Trouble for Farmers in Australia’s Central Wheatbelt

timothy Barratt

May 12, 2021

Decile 1 rain in April, low subsoil moisture, and neutral climate indicators could mean trouble for Australia’s Central Wheatbelt farmers if the Autumn break is not substantial.

On the back of last year’s production, expectations for this seasons broadacre crops are extremely positive with plenty to spend on production and purchasing new assets. Production coffers have generally been replenished and so we expect area under crop this year to be solid. A touch of La Nina, perhaps a little too much in some regions, has also delivered much-needed rain and in many areas that will be enough to get the crop established. Many producers are also fortunate to be sowing into a moist bed which will help seedlings seek out mid-level soil moisture profiles and look to help consolidate the crop. The start of the season looks positive for most, however, in the central zones, it’s a completely different story.

Farmers in Australia’s central Wheatbelt have a heightened risk of losses to yield and income for 2021. After careful analysis of  BOM soilweather data, and forecasts for climate drivers, seasonal issues could just be around the corner. Decile 1 rain in April, existing low subsoil profiles, and neutral climate indicators could mean big trouble if the Autumn break does not provide ample precipitation soon.

Growing regions such as SW NSW Central, SA Vic Mallee, SA Vic Bordertown-Wimmera, SA Midnorth-Lower York Eyre, and WA Mallee and WA Sandplain are all waiting for a decent Autumn break and are currently experiencing dry emergence conditions. In the Eyre Peninsular, for example, emergence and establishment rains have been exceptional light so far. Kimba Bom for instance has so far recorded only 0.6mm for the month of April against a mean of 22mm. Historically, this represents a less than 1 decile event for April (3.6mm is decile 1) with the lowest being recorded in 1997 at 0.4mm, then 1.5mm in 1993. It is fair to say that the Autumn break will alleviate moisture pressures as it does for most years but what happens if it is not enough to replenish profiles like in 2006 and 2007?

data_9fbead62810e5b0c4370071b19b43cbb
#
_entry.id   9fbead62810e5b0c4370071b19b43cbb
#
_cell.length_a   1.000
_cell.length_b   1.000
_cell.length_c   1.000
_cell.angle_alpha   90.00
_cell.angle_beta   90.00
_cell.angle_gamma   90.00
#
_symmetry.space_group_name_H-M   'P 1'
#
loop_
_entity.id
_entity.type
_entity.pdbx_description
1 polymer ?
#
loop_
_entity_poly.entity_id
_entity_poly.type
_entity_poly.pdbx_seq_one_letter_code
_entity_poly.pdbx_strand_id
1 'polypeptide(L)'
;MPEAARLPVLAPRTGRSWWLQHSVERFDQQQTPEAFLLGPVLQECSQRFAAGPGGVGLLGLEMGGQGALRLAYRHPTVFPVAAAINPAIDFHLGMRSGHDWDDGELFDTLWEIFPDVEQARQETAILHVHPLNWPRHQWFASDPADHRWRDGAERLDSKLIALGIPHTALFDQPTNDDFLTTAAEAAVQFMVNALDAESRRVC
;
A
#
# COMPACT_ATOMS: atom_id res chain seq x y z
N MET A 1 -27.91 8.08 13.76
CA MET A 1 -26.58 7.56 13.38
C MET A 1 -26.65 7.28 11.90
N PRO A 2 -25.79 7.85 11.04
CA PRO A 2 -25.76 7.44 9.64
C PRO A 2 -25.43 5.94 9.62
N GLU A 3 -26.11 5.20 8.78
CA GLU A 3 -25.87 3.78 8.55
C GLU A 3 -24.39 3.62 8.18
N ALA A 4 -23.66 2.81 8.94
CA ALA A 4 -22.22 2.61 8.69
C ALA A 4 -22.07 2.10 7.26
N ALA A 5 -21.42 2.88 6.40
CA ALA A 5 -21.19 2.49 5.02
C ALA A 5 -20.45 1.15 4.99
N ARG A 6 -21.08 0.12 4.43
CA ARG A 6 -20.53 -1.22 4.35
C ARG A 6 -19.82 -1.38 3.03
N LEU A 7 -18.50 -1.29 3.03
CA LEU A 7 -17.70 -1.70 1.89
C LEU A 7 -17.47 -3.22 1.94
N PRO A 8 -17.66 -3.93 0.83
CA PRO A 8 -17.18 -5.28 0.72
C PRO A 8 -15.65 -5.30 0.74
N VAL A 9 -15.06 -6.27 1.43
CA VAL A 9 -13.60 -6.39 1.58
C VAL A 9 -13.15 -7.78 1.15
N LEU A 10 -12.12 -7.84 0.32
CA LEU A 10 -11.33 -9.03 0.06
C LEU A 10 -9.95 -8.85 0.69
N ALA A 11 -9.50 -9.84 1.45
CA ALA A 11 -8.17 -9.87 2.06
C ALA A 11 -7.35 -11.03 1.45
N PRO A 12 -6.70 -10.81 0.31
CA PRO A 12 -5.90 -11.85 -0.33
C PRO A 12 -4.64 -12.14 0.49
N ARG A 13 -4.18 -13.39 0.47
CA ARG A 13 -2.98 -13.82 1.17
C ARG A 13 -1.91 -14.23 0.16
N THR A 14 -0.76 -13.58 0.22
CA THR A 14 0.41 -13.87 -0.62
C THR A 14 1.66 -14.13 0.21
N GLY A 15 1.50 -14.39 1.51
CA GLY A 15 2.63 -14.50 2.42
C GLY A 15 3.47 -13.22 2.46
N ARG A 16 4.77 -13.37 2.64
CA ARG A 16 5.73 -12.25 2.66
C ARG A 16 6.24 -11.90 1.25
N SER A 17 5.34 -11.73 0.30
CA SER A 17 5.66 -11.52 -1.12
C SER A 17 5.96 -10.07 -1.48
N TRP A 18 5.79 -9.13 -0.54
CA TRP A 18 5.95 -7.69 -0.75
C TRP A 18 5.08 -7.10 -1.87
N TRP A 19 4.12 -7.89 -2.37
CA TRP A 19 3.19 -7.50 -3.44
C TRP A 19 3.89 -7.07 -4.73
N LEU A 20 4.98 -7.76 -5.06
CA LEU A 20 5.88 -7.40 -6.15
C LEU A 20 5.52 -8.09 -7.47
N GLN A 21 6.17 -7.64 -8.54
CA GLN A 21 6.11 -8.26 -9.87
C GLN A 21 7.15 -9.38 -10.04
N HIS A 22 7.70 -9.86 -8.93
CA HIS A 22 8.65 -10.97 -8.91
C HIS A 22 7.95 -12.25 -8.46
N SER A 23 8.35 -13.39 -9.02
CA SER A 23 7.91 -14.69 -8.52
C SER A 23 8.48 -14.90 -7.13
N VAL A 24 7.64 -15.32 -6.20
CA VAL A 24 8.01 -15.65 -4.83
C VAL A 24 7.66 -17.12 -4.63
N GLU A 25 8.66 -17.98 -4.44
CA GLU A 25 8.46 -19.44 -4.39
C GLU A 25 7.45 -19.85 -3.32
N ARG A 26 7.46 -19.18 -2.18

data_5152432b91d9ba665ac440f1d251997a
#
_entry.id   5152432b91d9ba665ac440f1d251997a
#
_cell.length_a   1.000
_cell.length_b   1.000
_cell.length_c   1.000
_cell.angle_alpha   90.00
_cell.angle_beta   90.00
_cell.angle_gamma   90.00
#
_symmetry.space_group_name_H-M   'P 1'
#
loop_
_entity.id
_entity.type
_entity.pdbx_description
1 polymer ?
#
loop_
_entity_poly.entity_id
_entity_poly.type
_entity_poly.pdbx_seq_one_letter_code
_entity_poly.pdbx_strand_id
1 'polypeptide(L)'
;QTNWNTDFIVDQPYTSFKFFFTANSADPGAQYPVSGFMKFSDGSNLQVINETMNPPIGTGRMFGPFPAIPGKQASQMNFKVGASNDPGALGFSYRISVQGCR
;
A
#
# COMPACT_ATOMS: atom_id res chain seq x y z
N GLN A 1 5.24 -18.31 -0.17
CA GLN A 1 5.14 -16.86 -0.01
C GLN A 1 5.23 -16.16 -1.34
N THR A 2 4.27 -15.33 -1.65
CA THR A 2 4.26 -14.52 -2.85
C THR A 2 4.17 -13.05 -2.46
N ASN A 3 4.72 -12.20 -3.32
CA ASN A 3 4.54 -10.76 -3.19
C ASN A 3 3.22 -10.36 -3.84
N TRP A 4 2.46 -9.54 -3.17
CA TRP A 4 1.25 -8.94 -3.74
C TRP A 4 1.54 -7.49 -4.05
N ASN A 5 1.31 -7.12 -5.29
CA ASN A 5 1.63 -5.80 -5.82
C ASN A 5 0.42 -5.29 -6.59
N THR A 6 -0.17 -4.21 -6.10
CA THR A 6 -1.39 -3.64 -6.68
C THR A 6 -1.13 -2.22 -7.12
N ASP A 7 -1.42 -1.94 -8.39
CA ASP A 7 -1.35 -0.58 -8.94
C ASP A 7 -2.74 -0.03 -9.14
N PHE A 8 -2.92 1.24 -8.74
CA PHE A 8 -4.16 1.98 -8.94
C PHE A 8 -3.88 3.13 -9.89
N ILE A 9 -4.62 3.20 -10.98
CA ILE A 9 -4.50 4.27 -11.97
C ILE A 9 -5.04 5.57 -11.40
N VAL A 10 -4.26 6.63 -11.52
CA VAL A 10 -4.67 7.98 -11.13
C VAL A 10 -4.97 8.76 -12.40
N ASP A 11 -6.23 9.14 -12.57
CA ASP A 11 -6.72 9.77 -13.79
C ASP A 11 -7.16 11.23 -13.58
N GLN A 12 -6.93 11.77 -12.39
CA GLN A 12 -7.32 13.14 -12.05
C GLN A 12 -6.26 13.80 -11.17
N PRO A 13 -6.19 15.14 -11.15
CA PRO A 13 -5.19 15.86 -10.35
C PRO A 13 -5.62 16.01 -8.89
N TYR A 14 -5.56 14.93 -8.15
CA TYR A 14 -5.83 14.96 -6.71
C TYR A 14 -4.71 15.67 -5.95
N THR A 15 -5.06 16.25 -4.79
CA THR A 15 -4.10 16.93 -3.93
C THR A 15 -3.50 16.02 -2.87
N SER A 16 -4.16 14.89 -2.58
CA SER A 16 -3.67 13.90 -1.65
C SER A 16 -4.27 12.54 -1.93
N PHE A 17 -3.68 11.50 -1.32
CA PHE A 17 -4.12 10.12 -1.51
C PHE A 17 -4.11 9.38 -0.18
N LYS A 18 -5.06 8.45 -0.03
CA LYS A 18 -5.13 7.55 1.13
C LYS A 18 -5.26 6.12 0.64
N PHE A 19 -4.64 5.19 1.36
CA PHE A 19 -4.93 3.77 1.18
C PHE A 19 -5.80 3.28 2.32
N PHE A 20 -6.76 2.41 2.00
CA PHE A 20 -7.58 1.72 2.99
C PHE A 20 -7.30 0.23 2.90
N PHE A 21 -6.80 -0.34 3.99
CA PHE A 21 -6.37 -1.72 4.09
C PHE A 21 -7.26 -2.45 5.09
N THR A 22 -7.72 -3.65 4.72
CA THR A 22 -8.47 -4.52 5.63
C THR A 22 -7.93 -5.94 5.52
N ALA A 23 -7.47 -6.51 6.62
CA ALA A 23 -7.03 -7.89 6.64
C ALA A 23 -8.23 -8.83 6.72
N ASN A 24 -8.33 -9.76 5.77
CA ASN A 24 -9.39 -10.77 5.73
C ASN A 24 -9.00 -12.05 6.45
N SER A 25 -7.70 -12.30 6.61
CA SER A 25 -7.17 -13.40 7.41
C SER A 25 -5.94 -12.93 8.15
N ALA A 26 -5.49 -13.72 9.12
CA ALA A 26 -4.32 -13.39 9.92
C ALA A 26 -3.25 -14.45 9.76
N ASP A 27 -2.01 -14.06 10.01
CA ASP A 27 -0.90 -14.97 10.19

As can be seen from below the BOM’s water balance tables for the regions and relative to historical values are “below” and “very much below” the averages. Regions west of Mildura around Renmark are currently experiencing root zone soil moisture of at the lowest 1%. Further, if the crop has been sown on soil types that have moderate moisture-holding properties such as calcarosols and tensols a heightened risk to production should be assumed if the rains fail to materialise in any substance.

Low subsoil moisture coupled with neutral Climate Drivers and low moisture-retaining soils heightens the risk for a troublesome season.

Neutral Climate Indicators mean an uncertain forecast.

With climate drivers moving towards neutral, the probabilities of a drier winter and spring remain 50/50. This is an issue as it becomes more of a lottery on the consistency of precipitation and one that naturally warrants caution on spending large amounts on inputs.

Neutral ENSO outlook
Neutral Indian Ocean Diapole (IOD)

CelsiusPro, as a result of the above highly recommends that farmers in these areas have a risk management strategy that involves a dry season certificate so as to insure against the lack of rain from now through to the end of spring.

Premiums for Weather Certificates remain steady and with the neutral outlook on climate drivers, the volatility costs on current certificates represent fair value. Capacity seems to be relatively liquid at the moment which is providing a good opportunity to get well-priced seasonal structures away. At the moment we are seeing limited demand for emergence covers which makes sense, however, a lot of enquiry and demand for dry season covers from mid-July through to the end of September. Value seems to be coming around decile 1 and, in some cases, close to decile 2. 

In summary, certificates covering production costs where strikes are around decile 1 events ie $250 /ha are being priced at between $5 – $15 / ha depending on the region and decile 2 events if some excess is taken over the risk period. Further, given the market for the weather and the premiums for weather certificates we feel that covering $100/ha of risk for $8/ha makes for good farming in these uncertain times. At least it will enable farmers to farm with confidence.

If you’re concerned or have any questions feel free to email CelsiusPro at or call us on 02 9994 8009.

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